CONSTRUCTION FIRM, UNION PITCH IN FOR BOSTON CLEANUP
Sunday, May 13, 1984
The Boston Globe
By Viola Osgood
The plea for help went out on two new fronts last week – a call to aid city officials in the cleanup of Boston. Yesterday morning at 7 o’clock, the call was answered by almost 200 construction workers from the John McCourt Co. and Local 223 of the Laborers International Union of North America.
The volunteers met in Franklin Park before moving out into sections of Roxbury and North Dorchester, where they would remove hundreds of tons of rodent-infested garbage and rubble from 48 vacant lots.
“I couldn’t be more pleased at the turnout,” said Richard McCourt, one of the organizers. “My family has been earning its living in Boston for four generations and the cleanup is one little way for us to express our gratitude.”
Pat Walsh, business manager for Local 233, called on other trade and craft unions to make a similar commitment: “We all owe something to the city. This cleanup is one of the best programs we could have and everyone should pitch in.”
The construction workers’ effort, initiated by McCourt and Walsh, is part of Mayor Raymond L. Flynn’s spring cleanup campaign. This was the fourth weekend cleanup, but it was the first time a construction firm or union had actively participated.
The workers gave their time and energy. The McCourt Co. donated 8 dump trucks, 16 front end loaders and 12 pickup trucks. McCourt said that amount of manpower and equipment costs $5100 an hour.
While the construction crews took on the heavier tasks, neighborhood volunteers in Roxbury, Jamaica Plain, South Boston and Hyde Park performed other chores. City work crews were there to supply residents with equipment and to haul away trash.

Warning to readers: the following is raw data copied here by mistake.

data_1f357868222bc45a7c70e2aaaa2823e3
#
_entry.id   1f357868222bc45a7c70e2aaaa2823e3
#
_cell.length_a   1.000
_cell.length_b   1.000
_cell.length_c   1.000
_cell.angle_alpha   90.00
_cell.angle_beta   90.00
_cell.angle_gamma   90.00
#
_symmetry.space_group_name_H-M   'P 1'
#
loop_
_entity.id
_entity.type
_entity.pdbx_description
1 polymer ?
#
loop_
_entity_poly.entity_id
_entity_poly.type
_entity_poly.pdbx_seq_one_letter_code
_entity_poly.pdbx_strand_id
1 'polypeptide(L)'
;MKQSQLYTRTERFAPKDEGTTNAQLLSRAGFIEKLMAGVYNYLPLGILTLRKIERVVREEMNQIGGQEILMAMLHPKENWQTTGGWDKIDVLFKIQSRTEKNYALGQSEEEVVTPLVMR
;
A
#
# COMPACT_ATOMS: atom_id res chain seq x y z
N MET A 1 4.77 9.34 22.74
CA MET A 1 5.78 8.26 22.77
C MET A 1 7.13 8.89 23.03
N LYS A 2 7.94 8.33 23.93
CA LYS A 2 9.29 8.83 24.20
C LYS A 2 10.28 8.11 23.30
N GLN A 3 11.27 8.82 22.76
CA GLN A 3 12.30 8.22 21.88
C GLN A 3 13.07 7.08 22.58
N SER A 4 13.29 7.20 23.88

Mamie Goforth of Dorchester, a laborer for the McCourt Co., said she was glad to be working on a project that was good for the city and for her own neighborhood in particular.
Steve Frick of Malden, an assistant project manager for McCourt, commented: “It’s a good idea. You have a group effort of management, labor and the city all working together to clean up Boston. I don’t live in Boston, but I work here. I have to look at it everyday, so I think I should help clean it.”
In midmorning, Flynn stood near Erie and Greenwood streets in Dorchester and watched as a construction crew used six front end loaders and dozens of rakes to clear two lots that were covered with mounds of debris from illegal dumping. Flynn praised the labor/management effort from McCourt and Local 223. He said
the city can’t afford to pay for the kind of heavy work that was being done on the lots.
“I’ve never seen anything like this,” Flynn said. “This shows a commitment to the people in this neighborhood and to the people in the city. Projects like this improve the quality of life. This is what can happen when there is partnership between the public and private sectors. It’s a good day for Boston.”
Asked how he plans to make sure the lots won’t be used as dumping grounds in the future, Flynn said he plans to push for strict enforcement of existing laws and to work for the passage of even tougher statutes.
A 75-year-old retired executive secretary of Local 233 came to show support for the effort.
“I don’t want my name in the paper,” he said, “but I just want to say what a good project this is in so many ways. You have blacks and whites, men and women working together side by side to clean up the neighborhoods. And that alone has to be a good thing for the city.